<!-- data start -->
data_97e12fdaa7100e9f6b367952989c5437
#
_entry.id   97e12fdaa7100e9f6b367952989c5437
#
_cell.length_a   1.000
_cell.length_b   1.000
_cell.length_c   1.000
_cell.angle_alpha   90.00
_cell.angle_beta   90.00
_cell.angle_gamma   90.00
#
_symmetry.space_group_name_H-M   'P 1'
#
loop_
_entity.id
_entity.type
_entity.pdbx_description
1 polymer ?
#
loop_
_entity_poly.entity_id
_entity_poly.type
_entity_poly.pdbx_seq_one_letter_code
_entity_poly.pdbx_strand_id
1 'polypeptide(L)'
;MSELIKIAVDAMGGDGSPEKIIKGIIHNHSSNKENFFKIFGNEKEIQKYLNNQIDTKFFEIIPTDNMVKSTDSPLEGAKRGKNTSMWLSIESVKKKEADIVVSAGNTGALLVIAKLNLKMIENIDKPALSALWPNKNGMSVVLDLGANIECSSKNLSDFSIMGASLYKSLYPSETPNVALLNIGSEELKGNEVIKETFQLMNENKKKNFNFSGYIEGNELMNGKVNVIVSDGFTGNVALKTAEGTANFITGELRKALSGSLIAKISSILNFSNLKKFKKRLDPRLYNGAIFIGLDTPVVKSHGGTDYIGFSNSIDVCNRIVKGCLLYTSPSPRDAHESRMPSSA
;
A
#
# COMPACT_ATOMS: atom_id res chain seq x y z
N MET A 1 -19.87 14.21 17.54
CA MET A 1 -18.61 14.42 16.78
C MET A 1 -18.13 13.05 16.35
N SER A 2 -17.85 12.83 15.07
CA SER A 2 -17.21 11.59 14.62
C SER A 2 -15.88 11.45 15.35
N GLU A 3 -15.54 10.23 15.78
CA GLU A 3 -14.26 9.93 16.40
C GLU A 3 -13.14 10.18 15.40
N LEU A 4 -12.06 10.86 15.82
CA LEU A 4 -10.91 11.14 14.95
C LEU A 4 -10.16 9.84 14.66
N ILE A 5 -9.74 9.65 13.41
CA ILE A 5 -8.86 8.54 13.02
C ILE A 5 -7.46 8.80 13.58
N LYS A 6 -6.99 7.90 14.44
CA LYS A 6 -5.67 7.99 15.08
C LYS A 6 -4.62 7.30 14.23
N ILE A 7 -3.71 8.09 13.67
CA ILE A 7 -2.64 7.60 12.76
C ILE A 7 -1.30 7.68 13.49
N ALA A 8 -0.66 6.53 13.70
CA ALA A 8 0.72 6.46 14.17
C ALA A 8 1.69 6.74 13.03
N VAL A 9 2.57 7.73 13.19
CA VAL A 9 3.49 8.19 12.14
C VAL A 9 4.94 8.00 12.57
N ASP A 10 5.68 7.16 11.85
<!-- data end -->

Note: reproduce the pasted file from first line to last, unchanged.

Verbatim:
data_97e12fdaa7100e9f6b367952989c5437
#
_entry.id   97e12fdaa7100e9f6b367952989c5437
#
_cell.length_a   1.000
_cell.length_b   1.000
_cell.length_c   1.000
_cell.angle_alpha   90.00
_cell.angle_beta   90.00
_cell.angle_gamma   90.00
#
_symmetry.space_group_name_H-M   'P 1'
#
loop_
_entity.id
_entity.type
_entity.pdbx_description
1 polymer ?
#
loop_
_entity_poly.entity_id
_entity_poly.type
_entity_poly.pdbx_seq_one_letter_code
_entity_poly.pdbx_strand_id
1 'polypeptide(L)'
;MSELIKIAVDAMGGDGSPEKIIKGIIHNHSSNKENFFKIFGNEKEIQKYLNNQIDTKFFEIIPTDNMVKSTDSPLEGAKRGKNTSMWLSIESVKKKEADIVVSAGNTGALLVIAKLNLKMIENIDKPALSALWPNKNGMSVVLDLGANIECSSKNLSDFSIMGASLYKSLYPSETPNVALLNIGSEELKGNEVIKETFQLMNENKKKNFNFSGYIEGNELMNGKVNVIVSDGFTGNVALKTAEGTANFITGELRKALSGSLIAKISSILNFSNLKKFKKRLDPRLYNGAIFIGLDTPVVKSHGGTDYIGFSNSIDVCNRIVKGCLLYTSPSPRDAHESRMPSSA
;
A
#
# COMPACT_ATOMS: atom_id res chain seq x y z
N MET A 1 -19.87 14.21 17.54
CA MET A 1 -18.61 14.42 16.78
C MET A 1 -18.13 13.05 16.35
N SER A 2 -17.85 12.83 15.07
CA SER A 2 -17.21 11.59 14.62
C SER A 2 -15.88 11.45 15.35
N GLU A 3 -15.54 10.23 15.78
CA GLU A 3 -14.26 9.93 16.40
C GLU A 3 -13.14 10.18 15.40
N LEU A 4 -12.06 10.86 15.82
CA LEU A 4 -10.91 11.14 14.95
C LEU A 4 -10.16 9.84 14.66
N ILE A 5 -9.74 9.65 13.41
CA ILE A 5 -8.86 8.54 13.02
C ILE A 5 -7.46 8.80 13.58
N LYS A 6 -6.99 7.90 14.44
CA LYS A 6 -5.67 7.99 15.08
C LYS A 6 -4.62 7.30 14.23
N ILE A 7 -3.71 8.09 13.67
CA ILE A 7 -2.64 7.60 12.76
C ILE A 7 -1.30 7.68 13.49
N ALA A 8 -0.66 6.53 13.70
CA ALA A 8 0.72 6.46 14.17
C ALA A 8 1.69 6.74 13.03
N VAL A 9 2.57 7.73 13.19
CA VAL A 9 3.49 8.19 12.14
C VAL A 9 4.94 8.00 12.57
N ASP A 10 5.68 7.16 11.85